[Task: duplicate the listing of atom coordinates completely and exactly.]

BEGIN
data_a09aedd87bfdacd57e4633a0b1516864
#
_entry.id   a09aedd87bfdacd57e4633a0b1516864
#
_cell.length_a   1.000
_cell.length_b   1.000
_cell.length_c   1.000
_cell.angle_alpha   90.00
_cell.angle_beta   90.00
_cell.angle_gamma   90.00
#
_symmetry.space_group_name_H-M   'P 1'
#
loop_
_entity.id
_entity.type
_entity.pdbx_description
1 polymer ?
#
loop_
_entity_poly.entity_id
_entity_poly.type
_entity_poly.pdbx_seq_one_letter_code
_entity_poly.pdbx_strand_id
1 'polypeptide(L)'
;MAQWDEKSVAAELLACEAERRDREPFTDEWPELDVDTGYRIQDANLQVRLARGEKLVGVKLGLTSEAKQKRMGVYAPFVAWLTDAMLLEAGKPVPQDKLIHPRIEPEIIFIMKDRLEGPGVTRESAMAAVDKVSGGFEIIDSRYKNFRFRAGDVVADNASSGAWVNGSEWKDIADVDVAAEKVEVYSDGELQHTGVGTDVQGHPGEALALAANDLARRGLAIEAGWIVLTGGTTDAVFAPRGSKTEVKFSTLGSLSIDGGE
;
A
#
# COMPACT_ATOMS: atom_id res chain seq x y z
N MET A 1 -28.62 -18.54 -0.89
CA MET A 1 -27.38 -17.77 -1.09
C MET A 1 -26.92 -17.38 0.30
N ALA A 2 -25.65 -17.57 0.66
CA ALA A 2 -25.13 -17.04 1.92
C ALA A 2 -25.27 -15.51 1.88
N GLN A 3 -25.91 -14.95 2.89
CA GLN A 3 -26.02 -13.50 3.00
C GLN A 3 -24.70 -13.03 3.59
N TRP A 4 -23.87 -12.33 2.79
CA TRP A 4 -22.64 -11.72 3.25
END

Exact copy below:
data_a09aedd87bfdacd57e4633a0b1516864
#
_entry.id   a09aedd87bfdacd57e4633a0b1516864
#
_cell.length_a   1.000
_cell.length_b   1.000
_cell.length_c   1.000
_cell.angle_alpha   90.00
_cell.angle_beta   90.00
_cell.angle_gamma   90.00
#
_symmetry.space_group_name_H-M   'P 1'
#
loop_
_entity.id
_entity.type
_entity.pdbx_description
1 polymer ?
#
loop_
_entity_poly.entity_id
_entity_poly.type
_entity_poly.pdbx_seq_one_letter_code
_entity_poly.pdbx_strand_id
1 'polypeptide(L)'
;MAQWDEKSVAAELLACEAERRDREPFTDEWPELDVDTGYRIQDANLQVRLARGEKLVGVKLGLTSEAKQKRMGVYAPFVAWLTDAMLLEAGKPVPQDKLIHPRIEPEIIFIMKDRLEGPGVTRESAMAAVDKVSGGFEIIDSRYKNFRFRAGDVVADNASSGAWVNGSEWKDIADVDVAAEKVEVYSDGELQHTGVGTDVQGHPGEALALAANDLARRGLAIEAGWIVLTGGTTDAVFAPRGSKTEVKFSTLGSLSIDGGE
;
A
#
# COMPACT_ATOMS: atom_id res chain seq x y z
N MET A 1 -28.62 -18.54 -0.89
CA MET A 1 -27.38 -17.77 -1.09
C MET A 1 -26.92 -17.38 0.30
N ALA A 2 -25.65 -17.57 0.66
CA ALA A 2 -25.13 -17.04 1.92
C ALA A 2 -25.27 -15.51 1.88
N GLN A 3 -25.91 -14.95 2.89
CA GLN A 3 -26.02 -13.50 3.00
C GLN A 3 -24.70 -13.03 3.59
N TRP A 4 -23.87 -12.33 2.79
CA TRP A 4 -22.64 -11.72 3.25